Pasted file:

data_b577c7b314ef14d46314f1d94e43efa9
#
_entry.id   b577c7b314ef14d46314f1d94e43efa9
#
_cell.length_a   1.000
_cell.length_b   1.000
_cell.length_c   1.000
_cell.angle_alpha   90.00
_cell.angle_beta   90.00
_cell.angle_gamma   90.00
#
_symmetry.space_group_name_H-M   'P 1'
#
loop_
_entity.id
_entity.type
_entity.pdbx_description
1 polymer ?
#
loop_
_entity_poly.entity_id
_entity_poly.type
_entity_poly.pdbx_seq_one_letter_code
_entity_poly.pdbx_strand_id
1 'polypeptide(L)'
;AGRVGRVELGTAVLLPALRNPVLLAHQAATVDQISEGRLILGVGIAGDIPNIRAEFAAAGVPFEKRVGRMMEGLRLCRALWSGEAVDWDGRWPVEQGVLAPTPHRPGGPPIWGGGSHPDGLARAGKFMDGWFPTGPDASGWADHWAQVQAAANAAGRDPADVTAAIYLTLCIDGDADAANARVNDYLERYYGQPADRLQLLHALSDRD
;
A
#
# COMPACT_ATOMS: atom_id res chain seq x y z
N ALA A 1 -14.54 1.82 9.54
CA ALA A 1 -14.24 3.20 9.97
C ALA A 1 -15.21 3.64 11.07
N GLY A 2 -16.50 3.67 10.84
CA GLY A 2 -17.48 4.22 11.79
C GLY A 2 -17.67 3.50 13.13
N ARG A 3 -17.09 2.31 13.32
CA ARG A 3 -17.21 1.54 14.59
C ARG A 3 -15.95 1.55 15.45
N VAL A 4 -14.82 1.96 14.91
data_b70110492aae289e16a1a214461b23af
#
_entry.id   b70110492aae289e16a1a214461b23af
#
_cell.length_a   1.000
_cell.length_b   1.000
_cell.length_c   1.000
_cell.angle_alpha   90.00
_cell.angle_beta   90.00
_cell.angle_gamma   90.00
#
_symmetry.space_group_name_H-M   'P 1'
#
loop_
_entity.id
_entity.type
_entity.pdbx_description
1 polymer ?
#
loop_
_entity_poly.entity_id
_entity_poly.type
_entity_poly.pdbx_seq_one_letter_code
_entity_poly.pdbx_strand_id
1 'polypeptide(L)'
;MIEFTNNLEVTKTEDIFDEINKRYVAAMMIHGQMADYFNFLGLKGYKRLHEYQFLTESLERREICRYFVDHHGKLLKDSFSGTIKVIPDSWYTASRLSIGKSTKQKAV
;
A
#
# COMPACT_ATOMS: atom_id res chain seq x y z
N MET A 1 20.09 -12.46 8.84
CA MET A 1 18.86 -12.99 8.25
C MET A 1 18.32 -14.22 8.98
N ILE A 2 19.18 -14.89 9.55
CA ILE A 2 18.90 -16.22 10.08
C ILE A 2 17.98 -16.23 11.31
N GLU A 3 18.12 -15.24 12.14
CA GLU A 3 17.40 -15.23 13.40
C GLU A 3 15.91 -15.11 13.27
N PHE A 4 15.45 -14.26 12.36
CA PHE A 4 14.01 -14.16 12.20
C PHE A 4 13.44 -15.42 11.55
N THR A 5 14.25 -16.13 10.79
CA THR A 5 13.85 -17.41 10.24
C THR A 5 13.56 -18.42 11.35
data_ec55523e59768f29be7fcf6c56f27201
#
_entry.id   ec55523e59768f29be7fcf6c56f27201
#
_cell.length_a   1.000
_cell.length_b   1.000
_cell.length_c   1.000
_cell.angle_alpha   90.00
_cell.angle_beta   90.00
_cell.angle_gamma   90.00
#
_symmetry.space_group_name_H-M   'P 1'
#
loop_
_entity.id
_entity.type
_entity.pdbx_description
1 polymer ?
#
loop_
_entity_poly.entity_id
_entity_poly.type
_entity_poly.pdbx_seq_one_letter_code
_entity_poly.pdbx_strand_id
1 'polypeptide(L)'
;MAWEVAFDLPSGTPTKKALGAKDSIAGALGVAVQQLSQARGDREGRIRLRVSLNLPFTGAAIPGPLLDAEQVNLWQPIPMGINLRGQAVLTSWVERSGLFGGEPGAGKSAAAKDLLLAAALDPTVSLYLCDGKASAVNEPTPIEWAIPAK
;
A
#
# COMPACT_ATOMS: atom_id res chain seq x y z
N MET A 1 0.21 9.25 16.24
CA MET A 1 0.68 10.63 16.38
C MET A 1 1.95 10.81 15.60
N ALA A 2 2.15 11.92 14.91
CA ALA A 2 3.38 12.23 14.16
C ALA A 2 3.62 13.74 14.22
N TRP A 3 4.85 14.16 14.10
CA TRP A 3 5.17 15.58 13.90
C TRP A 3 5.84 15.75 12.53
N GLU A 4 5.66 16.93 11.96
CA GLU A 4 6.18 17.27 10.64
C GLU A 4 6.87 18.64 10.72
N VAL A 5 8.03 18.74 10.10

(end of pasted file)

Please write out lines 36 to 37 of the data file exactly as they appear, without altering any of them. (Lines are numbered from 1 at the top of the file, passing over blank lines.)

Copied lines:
C GLY A 2 -17.67 3.50 13.13
N ARG A 3 -17.09 2.31 13.32